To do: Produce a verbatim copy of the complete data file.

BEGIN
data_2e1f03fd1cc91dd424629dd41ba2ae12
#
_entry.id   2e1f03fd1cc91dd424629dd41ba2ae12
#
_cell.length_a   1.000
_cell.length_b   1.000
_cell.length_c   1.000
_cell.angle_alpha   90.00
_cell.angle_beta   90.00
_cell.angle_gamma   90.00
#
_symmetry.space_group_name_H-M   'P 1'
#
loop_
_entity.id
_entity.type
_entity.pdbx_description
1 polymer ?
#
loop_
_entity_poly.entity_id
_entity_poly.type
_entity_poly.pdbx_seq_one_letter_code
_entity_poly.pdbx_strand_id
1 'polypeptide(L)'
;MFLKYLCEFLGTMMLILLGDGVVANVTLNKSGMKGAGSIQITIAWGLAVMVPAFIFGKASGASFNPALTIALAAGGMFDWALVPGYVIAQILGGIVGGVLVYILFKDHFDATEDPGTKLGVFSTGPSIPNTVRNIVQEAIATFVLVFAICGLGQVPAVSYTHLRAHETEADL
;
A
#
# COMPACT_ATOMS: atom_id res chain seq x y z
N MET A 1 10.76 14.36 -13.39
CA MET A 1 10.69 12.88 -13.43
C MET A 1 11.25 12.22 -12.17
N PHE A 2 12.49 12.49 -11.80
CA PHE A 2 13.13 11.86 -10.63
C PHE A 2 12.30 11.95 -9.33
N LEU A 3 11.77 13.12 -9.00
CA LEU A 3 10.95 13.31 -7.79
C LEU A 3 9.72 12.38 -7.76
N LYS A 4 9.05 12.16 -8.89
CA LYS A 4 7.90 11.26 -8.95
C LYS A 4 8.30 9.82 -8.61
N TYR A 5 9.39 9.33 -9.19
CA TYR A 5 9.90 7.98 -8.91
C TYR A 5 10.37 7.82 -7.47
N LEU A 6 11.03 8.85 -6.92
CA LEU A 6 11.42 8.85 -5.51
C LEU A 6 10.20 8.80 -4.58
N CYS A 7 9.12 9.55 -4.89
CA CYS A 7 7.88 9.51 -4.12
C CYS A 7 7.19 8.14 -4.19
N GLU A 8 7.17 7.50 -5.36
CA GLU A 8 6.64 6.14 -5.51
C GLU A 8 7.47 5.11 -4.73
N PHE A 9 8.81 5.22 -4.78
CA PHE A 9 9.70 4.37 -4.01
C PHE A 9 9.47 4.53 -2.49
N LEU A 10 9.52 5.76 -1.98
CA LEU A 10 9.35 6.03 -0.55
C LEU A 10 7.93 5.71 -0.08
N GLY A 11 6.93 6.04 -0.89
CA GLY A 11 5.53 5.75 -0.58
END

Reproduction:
data_2e1f03fd1cc91dd424629dd41ba2ae12
#
_entry.id   2e1f03fd1cc91dd424629dd41ba2ae12
#
_cell.length_a   1.000
_cell.length_b   1.000
_cell.length_c   1.000
_cell.angle_alpha   90.00
_cell.angle_beta   90.00
_cell.angle_gamma   90.00
#
_symmetry.space_group_name_H-M   'P 1'
#
loop_
_entity.id
_entity.type
_entity.pdbx_description
1 polymer ?
#
loop_
_entity_poly.entity_id
_entity_poly.type
_entity_poly.pdbx_seq_one_letter_code
_entity_poly.pdbx_strand_id
1 'polypeptide(L)'
;MFLKYLCEFLGTMMLILLGDGVVANVTLNKSGMKGAGSIQITIAWGLAVMVPAFIFGKASGASFNPALTIALAAGGMFDWALVPGYVIAQILGGIVGGVLVYILFKDHFDATEDPGTKLGVFSTGPSIPNTVRNIVQEAIATFVLVFAICGLGQVPAVSYTHLRAHETEADL
;
A
#
# COMPACT_ATOMS: atom_id res chain seq x y z
N MET A 1 10.76 14.36 -13.39
CA MET A 1 10.69 12.88 -13.43
C MET A 1 11.25 12.22 -12.17
N PHE A 2 12.49 12.49 -11.80
CA PHE A 2 13.13 11.86 -10.63
C PHE A 2 12.30 11.95 -9.33
N LEU A 3 11.77 13.12 -9.00
CA LEU A 3 10.95 13.31 -7.79
C LEU A 3 9.72 12.38 -7.76
N LYS A 4 9.05 12.16 -8.89
CA LYS A 4 7.90 11.26 -8.95
C LYS A 4 8.30 9.82 -8.61
N TYR A 5 9.39 9.33 -9.19
CA TYR A 5 9.90 7.98 -8.91
C TYR A 5 10.37 7.82 -7.47
N LEU A 6 11.03 8.85 -6.92
CA LEU A 6 11.42 8.85 -5.51
C LEU A 6 10.20 8.80 -4.58
N CYS A 7 9.12 9.55 -4.89
CA CYS A 7 7.88 9.51 -4.12
C CYS A 7 7.19 8.14 -4.19
N GLU A 8 7.17 7.50 -5.36
CA GLU A 8 6.64 6.14 -5.51
C GLU A 8 7.47 5.11 -4.73
N PHE A 9 8.81 5.22 -4.78
CA PHE A 9 9.70 4.37 -4.01
C PHE A 9 9.47 4.53 -2.49
N LEU A 10 9.52 5.76 -1.98
CA LEU A 10 9.35 6.03 -0.55
C LEU A 10 7.93 5.71 -0.08
N GLY A 11 6.93 6.04 -0.89
CA GLY A 11 5.53 5.75 -0.58